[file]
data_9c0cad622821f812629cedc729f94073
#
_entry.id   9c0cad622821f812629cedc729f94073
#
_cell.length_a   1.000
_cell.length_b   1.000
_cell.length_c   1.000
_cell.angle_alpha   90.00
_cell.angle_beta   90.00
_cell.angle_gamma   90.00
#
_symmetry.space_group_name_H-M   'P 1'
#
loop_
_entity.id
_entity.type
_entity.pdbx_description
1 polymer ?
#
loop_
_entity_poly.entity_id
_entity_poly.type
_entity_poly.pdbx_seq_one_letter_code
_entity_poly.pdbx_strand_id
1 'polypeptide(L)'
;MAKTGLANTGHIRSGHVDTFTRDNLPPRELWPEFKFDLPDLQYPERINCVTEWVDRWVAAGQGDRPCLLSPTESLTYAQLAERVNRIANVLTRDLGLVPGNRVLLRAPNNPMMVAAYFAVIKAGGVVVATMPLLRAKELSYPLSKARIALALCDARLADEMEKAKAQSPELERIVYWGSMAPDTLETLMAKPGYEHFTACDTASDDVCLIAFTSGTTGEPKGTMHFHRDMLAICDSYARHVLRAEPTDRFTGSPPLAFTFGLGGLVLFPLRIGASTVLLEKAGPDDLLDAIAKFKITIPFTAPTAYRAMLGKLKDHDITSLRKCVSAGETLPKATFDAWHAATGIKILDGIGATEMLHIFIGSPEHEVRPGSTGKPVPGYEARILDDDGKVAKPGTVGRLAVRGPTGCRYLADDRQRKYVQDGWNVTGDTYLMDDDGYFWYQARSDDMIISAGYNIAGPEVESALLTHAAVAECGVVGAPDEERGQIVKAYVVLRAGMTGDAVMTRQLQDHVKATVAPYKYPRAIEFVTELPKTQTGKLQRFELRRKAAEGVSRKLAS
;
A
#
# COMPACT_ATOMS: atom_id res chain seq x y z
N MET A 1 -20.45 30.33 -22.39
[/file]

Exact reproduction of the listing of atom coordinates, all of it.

data_9c0cad622821f812629cedc729f94073
#
_entry.id   9c0cad622821f812629cedc729f94073
#
_cell.length_a   1.000
_cell.length_b   1.000
_cell.length_c   1.000
_cell.angle_alpha   90.00
_cell.angle_beta   90.00
_cell.angle_gamma   90.00
#
_symmetry.space_group_name_H-M   'P 1'
#
loop_
_entity.id
_entity.type
_entity.pdbx_description
1 polymer ?
#
loop_
_entity_poly.entity_id
_entity_poly.type
_entity_poly.pdbx_seq_one_letter_code
_entity_poly.pdbx_strand_id
1 'polypeptide(L)'
;MAKTGLANTGHIRSGHVDTFTRDNLPPRELWPEFKFDLPDLQYPERINCVTEWVDRWVAAGQGDRPCLLSPTESLTYAQLAERVNRIANVLTRDLGLVPGNRVLLRAPNNPMMVAAYFAVIKAGGVVVATMPLLRAKELSYPLSKARIALALCDARLADEMEKAKAQSPELERIVYWGSMAPDTLETLMAKPGYEHFTACDTASDDVCLIAFTSGTTGEPKGTMHFHRDMLAICDSYARHVLRAEPTDRFTGSPPLAFTFGLGGLVLFPLRIGASTVLLEKAGPDDLLDAIAKFKITIPFTAPTAYRAMLGKLKDHDITSLRKCVSAGETLPKATFDAWHAATGIKILDGIGATEMLHIFIGSPEHEVRPGSTGKPVPGYEARILDDDGKVAKPGTVGRLAVRGPTGCRYLADDRQRKYVQDGWNVTGDTYLMDDDGYFWYQARSDDMIISAGYNIAGPEVESALLTHAAVAECGVVGAPDEERGQIVKAYVVLRAGMTGDAVMTRQLQDHVKATVAPYKYPRAIEFVTELPKTQTGKLQRFELRRKAAEGVSRKLAS
;
A
#
# COMPACT_ATOMS: atom_id res chain seq x y z
N MET A 1 -20.45 30.33 -22.39